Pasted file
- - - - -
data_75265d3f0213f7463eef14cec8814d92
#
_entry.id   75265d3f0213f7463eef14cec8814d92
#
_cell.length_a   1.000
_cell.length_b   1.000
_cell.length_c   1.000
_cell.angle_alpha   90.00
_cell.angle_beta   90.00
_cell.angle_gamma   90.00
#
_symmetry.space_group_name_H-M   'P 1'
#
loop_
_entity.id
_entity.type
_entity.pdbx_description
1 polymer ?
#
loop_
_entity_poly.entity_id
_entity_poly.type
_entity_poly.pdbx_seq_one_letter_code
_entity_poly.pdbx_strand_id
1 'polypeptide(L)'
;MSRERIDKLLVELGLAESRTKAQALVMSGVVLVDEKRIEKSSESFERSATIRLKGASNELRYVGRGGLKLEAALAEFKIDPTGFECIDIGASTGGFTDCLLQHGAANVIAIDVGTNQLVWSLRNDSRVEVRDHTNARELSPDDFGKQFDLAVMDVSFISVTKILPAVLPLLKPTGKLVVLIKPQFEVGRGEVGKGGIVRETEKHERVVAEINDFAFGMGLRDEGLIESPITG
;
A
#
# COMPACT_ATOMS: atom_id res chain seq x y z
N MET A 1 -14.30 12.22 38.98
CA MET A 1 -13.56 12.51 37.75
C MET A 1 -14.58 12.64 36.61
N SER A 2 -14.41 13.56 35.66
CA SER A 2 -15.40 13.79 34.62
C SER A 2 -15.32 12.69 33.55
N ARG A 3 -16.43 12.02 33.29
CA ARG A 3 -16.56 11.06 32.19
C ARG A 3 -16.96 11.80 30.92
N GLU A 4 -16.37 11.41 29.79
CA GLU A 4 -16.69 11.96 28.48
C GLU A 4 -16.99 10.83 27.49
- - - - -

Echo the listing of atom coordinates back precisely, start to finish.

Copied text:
data_75265d3f0213f7463eef14cec8814d92
#
_entry.id   75265d3f0213f7463eef14cec8814d92
#
_cell.length_a   1.000
_cell.length_b   1.000
_cell.length_c   1.000
_cell.angle_alpha   90.00
_cell.angle_beta   90.00
_cell.angle_gamma   90.00
#
_symmetry.space_group_name_H-M   'P 1'
#
loop_
_entity.id
_entity.type
_entity.pdbx_description
1 polymer ?
#
loop_
_entity_poly.entity_id
_entity_poly.type
_entity_poly.pdbx_seq_one_letter_code
_entity_poly.pdbx_strand_id
1 'polypeptide(L)'
;MSRERIDKLLVELGLAESRTKAQALVMSGVVLVDEKRIEKSSESFERSATIRLKGASNELRYVGRGGLKLEAALAEFKIDPTGFECIDIGASTGGFTDCLLQHGAANVIAIDVGTNQLVWSLRNDSRVEVRDHTNARELSPDDFGKQFDLAVMDVSFISVTKILPAVLPLLKPTGKLVVLIKPQFEVGRGEVGKGGIVRETEKHERVVAEINDFAFGMGLRDEGLIESPITG
;
A
#
# COMPACT_ATOMS: atom_id res chain seq x y z
N MET A 1 -14.30 12.22 38.98
CA MET A 1 -13.56 12.51 37.75
C MET A 1 -14.58 12.64 36.61
N SER A 2 -14.41 13.56 35.66
CA SER A 2 -15.40 13.79 34.62
C SER A 2 -15.32 12.69 33.55
N ARG A 3 -16.43 12.02 33.29
CA ARG A 3 -16.56 11.06 32.19
C ARG A 3 -16.96 11.80 30.92
N GLU A 4 -16.37 11.41 29.79
CA GLU A 4 -16.69 11.96 28.48
C GLU A 4 -16.99 10.83 27.49